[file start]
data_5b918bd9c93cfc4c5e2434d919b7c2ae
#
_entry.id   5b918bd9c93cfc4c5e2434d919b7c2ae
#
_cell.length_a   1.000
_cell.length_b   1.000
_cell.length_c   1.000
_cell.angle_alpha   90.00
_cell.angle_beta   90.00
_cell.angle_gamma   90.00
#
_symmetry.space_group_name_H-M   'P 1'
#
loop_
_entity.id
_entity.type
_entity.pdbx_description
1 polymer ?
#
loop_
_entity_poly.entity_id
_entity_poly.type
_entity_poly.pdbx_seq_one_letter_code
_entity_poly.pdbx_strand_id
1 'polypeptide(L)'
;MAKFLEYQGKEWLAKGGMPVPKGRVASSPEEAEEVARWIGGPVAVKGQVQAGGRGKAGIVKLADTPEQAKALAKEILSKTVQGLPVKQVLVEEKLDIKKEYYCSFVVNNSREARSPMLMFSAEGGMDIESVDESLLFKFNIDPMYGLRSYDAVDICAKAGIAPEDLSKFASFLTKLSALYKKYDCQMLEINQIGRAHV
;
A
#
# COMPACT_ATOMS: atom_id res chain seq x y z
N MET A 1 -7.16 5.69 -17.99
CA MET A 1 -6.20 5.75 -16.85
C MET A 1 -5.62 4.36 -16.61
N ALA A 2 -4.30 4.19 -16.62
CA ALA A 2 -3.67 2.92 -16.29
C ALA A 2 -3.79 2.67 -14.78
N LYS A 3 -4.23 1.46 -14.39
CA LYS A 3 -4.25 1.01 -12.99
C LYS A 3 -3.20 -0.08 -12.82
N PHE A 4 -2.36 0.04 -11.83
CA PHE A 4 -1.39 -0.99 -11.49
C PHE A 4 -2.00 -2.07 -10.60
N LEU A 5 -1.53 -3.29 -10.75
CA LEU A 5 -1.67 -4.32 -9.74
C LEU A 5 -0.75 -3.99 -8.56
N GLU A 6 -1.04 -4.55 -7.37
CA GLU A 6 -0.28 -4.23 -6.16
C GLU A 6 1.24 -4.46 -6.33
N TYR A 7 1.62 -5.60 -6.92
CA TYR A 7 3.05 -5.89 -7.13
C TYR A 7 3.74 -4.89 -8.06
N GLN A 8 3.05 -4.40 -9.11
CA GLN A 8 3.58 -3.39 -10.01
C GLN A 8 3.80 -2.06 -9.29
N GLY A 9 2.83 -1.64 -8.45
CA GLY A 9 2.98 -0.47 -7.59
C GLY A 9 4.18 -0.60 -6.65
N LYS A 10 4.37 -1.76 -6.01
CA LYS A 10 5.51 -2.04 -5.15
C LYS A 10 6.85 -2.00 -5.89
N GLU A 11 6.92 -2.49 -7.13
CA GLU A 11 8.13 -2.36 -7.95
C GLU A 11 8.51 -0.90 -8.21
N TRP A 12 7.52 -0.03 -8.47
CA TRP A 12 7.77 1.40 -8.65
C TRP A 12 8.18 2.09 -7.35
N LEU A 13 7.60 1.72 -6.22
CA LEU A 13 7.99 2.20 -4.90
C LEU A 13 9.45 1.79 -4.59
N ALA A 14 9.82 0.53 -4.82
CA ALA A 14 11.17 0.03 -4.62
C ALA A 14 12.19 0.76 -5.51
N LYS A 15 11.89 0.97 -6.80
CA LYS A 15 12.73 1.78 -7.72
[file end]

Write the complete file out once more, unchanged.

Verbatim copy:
data_5b918bd9c93cfc4c5e2434d919b7c2ae
#
_entry.id   5b918bd9c93cfc4c5e2434d919b7c2ae
#
_cell.length_a   1.000
_cell.length_b   1.000
_cell.length_c   1.000
_cell.angle_alpha   90.00
_cell.angle_beta   90.00
_cell.angle_gamma   90.00
#
_symmetry.space_group_name_H-M   'P 1'
#
loop_
_entity.id
_entity.type
_entity.pdbx_description
1 polymer ?
#
loop_
_entity_poly.entity_id
_entity_poly.type
_entity_poly.pdbx_seq_one_letter_code
_entity_poly.pdbx_strand_id
1 'polypeptide(L)'
;MAKFLEYQGKEWLAKGGMPVPKGRVASSPEEAEEVARWIGGPVAVKGQVQAGGRGKAGIVKLADTPEQAKALAKEILSKTVQGLPVKQVLVEEKLDIKKEYYCSFVVNNSREARSPMLMFSAEGGMDIESVDESLLFKFNIDPMYGLRSYDAVDICAKAGIAPEDLSKFASFLTKLSALYKKYDCQMLEINQIGRAHV
;
A
#
# COMPACT_ATOMS: atom_id res chain seq x y z
N MET A 1 -7.16 5.69 -17.99
CA MET A 1 -6.20 5.75 -16.85
C MET A 1 -5.62 4.36 -16.61
N ALA A 2 -4.30 4.19 -16.62
CA ALA A 2 -3.67 2.92 -16.29
C ALA A 2 -3.79 2.67 -14.78
N LYS A 3 -4.23 1.46 -14.39
CA LYS A 3 -4.25 1.01 -12.99
C LYS A 3 -3.20 -0.08 -12.82
N PHE A 4 -2.36 0.04 -11.83
CA PHE A 4 -1.39 -0.99 -11.49
C PHE A 4 -2.00 -2.07 -10.60
N LEU A 5 -1.53 -3.29 -10.75
CA LEU A 5 -1.67 -4.32 -9.74
C LEU A 5 -0.75 -3.99 -8.56
N GLU A 6 -1.04 -4.55 -7.37
CA GLU A 6 -0.28 -4.23 -6.16
C GLU A 6 1.24 -4.46 -6.33
N TYR A 7 1.62 -5.60 -6.92
CA TYR A 7 3.05 -5.89 -7.13
C TYR A 7 3.74 -4.89 -8.06
N GLN A 8 3.05 -4.40 -9.11
CA GLN A 8 3.58 -3.39 -10.01
C GLN A 8 3.80 -2.06 -9.29
N GLY A 9 2.83 -1.64 -8.45
CA GLY A 9 2.98 -0.47 -7.59
C GLY A 9 4.18 -0.60 -6.65
N LYS A 10 4.37 -1.76 -6.01
CA LYS A 10 5.51 -2.04 -5.15
C LYS A 10 6.85 -2.00 -5.89
N GLU A 11 6.92 -2.49 -7.13
CA GLU A 11 8.13 -2.36 -7.95
C GLU A 11 8.51 -0.90 -8.21
N TRP A 12 7.52 -0.03 -8.47
CA TRP A 12 7.77 1.40 -8.65
C TRP A 12 8.18 2.09 -7.35
N LEU A 13 7.60 1.72 -6.22
CA LEU A 13 7.99 2.20 -4.90
C LEU A 13 9.45 1.79 -4.59
N ALA A 14 9.82 0.53 -4.82
CA ALA A 14 11.17 0.03 -4.62
C ALA A 14 12.19 0.76 -5.51
N LYS A 15 11.89 0.97 -6.80
CA LYS A 15 12.73 1.78 -7.72